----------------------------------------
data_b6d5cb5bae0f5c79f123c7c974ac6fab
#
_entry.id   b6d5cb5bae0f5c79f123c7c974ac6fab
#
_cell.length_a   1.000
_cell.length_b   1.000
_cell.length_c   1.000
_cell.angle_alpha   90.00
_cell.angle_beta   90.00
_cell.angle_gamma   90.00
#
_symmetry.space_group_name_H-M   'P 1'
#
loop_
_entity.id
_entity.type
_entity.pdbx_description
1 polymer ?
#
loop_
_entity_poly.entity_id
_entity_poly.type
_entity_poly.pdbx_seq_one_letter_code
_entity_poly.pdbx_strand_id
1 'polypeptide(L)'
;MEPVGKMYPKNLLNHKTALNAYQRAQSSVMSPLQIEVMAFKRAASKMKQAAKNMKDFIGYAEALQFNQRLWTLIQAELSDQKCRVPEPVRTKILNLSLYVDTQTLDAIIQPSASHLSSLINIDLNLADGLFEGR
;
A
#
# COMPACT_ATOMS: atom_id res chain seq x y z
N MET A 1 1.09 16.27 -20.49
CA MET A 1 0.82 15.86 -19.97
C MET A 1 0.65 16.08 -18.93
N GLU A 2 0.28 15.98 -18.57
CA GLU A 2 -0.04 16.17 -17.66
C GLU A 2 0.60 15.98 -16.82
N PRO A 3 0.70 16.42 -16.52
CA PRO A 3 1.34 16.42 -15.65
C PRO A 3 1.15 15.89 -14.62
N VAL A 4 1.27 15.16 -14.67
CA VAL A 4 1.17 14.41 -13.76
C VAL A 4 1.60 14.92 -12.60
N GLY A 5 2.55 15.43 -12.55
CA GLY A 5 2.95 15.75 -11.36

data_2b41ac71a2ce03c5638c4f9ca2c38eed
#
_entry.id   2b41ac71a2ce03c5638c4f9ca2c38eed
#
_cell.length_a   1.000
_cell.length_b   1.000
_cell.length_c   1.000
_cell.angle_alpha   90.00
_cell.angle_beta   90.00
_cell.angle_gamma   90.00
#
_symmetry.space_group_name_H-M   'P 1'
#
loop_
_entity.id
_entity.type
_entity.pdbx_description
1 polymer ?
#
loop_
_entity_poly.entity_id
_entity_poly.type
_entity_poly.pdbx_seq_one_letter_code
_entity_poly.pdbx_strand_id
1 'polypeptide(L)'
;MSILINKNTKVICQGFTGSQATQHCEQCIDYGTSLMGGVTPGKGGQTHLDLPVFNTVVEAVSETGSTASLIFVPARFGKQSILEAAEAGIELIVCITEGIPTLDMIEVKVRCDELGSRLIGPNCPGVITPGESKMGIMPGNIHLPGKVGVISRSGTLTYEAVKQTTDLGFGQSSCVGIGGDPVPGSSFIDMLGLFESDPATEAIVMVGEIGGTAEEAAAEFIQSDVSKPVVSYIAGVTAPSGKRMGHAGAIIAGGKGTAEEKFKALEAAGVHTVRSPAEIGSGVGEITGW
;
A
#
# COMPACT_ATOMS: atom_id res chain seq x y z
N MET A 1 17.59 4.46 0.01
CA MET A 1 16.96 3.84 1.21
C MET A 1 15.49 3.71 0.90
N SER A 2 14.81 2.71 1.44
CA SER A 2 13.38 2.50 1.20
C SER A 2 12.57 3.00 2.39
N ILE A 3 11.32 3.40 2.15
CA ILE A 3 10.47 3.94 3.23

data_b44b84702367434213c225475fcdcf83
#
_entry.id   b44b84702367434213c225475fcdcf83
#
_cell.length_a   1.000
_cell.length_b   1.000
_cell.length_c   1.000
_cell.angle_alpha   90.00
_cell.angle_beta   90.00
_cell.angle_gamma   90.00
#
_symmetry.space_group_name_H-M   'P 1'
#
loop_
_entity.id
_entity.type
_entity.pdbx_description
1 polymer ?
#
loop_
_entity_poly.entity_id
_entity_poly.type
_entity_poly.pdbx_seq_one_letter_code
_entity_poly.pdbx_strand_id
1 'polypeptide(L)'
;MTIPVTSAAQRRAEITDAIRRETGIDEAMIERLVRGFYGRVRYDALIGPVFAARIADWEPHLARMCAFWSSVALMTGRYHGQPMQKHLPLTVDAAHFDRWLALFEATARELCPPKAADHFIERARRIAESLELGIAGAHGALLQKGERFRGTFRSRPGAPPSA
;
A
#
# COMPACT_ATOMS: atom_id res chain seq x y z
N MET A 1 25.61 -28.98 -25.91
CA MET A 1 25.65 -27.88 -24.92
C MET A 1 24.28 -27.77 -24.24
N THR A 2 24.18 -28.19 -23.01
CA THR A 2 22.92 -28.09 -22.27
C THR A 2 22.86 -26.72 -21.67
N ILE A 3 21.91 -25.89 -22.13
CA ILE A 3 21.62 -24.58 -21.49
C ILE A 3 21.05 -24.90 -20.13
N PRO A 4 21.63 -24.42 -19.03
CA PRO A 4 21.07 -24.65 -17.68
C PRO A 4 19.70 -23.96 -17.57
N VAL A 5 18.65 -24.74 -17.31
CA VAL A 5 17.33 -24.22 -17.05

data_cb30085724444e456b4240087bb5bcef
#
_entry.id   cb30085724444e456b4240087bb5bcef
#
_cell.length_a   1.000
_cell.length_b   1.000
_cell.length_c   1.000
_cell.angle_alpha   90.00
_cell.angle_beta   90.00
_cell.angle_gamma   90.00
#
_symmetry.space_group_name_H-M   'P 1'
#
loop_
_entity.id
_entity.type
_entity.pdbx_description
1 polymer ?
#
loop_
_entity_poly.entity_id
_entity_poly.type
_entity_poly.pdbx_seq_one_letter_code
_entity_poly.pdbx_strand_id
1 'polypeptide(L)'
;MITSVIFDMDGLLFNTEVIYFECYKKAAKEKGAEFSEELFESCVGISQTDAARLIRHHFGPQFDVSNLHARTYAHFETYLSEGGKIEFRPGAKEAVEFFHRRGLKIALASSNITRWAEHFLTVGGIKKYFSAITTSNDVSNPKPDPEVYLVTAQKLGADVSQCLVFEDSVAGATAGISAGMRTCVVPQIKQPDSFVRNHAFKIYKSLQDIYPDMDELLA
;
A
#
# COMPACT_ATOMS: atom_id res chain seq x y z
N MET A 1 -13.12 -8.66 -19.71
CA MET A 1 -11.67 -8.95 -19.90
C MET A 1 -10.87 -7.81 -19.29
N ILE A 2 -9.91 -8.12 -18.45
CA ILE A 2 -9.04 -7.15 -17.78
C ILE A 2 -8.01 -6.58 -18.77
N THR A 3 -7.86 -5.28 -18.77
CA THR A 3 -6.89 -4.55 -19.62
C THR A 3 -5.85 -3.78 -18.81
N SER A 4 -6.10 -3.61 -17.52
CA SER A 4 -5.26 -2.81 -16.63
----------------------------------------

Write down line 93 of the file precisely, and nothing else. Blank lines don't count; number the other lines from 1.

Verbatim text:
#